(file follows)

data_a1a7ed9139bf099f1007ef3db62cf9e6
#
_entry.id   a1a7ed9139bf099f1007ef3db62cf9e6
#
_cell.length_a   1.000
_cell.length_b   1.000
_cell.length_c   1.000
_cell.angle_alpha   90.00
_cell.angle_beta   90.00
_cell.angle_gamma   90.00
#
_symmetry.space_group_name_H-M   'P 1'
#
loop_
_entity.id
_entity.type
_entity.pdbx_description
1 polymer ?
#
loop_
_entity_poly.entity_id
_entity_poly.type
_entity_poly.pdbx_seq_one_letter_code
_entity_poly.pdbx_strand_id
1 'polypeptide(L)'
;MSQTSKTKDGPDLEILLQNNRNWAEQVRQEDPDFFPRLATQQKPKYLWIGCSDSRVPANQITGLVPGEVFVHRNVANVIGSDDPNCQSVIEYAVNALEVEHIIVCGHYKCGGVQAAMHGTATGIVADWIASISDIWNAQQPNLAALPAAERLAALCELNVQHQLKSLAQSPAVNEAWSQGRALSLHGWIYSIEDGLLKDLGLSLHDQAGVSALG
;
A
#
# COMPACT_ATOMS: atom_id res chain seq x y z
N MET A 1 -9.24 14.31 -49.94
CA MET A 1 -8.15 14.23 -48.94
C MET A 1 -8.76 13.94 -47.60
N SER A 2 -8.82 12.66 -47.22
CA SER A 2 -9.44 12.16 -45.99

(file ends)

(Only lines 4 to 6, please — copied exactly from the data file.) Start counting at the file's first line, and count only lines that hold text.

#
_cell.length_a   1.000
_cell.length_b   1.000